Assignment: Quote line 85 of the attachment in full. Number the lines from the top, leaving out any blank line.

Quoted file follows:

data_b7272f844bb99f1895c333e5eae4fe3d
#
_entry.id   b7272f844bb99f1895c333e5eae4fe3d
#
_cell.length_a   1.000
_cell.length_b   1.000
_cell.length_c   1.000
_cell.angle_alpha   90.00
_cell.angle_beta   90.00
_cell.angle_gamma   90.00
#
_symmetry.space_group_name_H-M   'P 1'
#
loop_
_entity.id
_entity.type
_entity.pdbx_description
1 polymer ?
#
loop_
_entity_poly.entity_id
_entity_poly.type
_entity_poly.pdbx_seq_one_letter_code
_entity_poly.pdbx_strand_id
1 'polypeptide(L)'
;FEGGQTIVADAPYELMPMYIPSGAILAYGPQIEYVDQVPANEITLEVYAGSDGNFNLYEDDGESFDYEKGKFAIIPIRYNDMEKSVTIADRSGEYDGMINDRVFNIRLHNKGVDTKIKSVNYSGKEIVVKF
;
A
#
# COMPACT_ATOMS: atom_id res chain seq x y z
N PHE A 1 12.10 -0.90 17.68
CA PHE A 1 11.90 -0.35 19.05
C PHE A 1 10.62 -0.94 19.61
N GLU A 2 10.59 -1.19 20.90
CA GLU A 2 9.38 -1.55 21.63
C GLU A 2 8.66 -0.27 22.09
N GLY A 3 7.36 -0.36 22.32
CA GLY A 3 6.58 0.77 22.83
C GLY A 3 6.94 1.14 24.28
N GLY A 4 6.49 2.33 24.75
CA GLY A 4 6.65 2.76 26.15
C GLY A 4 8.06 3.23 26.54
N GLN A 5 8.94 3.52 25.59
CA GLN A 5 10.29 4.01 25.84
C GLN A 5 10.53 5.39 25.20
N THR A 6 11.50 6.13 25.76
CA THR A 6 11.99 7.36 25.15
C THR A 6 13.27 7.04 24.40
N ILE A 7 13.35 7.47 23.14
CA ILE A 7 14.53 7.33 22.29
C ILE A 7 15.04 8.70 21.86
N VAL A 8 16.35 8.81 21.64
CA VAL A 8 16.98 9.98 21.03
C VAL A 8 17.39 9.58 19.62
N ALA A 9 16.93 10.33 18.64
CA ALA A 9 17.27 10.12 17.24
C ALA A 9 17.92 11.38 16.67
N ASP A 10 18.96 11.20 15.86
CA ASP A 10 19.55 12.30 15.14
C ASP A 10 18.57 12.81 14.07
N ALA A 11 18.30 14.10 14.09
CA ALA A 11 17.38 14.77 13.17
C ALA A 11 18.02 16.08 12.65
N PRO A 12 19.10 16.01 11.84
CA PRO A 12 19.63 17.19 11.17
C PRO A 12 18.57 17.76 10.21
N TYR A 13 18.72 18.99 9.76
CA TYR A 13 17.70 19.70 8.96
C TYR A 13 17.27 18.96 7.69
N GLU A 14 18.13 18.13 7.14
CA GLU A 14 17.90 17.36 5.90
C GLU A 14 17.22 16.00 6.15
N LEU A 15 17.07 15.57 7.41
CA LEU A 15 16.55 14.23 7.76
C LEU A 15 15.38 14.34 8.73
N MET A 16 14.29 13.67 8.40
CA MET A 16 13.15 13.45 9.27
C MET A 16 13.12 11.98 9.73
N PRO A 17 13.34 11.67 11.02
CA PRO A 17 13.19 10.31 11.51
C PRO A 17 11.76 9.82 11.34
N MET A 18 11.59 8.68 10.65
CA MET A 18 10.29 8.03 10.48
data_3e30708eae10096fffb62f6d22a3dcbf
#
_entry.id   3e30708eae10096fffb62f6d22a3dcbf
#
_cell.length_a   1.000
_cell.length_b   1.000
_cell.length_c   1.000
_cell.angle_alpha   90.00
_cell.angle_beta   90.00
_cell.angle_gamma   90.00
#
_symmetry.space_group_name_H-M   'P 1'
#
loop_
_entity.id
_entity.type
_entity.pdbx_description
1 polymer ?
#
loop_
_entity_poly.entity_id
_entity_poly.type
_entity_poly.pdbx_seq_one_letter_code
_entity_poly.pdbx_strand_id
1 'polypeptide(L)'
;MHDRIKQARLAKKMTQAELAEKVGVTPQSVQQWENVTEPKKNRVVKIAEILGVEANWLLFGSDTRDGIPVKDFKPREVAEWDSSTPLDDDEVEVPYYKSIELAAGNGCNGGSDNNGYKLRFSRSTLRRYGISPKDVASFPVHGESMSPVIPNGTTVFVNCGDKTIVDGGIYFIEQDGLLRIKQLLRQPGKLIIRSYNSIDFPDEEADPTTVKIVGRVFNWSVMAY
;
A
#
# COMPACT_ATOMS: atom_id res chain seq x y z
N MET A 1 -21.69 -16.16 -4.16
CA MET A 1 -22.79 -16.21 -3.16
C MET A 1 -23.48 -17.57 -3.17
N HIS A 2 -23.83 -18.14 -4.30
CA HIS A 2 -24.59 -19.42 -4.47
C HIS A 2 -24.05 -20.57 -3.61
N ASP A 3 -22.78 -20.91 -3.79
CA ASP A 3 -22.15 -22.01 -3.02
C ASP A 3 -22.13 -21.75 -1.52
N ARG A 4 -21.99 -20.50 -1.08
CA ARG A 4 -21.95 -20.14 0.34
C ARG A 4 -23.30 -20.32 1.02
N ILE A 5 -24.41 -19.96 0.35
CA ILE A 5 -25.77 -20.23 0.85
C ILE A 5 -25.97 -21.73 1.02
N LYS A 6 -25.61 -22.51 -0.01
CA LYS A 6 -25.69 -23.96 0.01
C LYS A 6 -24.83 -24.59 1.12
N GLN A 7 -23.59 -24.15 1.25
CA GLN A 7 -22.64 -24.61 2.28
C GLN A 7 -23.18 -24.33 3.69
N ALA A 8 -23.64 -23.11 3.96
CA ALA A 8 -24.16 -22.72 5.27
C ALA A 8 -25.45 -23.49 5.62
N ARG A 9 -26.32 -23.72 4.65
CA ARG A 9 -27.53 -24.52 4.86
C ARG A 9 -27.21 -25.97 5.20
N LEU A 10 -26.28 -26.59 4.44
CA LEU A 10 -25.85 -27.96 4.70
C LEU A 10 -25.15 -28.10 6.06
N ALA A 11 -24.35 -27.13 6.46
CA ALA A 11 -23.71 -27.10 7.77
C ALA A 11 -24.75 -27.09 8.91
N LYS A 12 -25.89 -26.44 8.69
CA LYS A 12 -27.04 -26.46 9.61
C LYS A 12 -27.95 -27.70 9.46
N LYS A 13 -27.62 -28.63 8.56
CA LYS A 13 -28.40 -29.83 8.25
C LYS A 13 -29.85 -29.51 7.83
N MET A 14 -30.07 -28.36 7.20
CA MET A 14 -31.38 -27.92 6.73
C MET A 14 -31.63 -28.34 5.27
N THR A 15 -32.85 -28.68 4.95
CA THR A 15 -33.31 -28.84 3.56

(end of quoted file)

#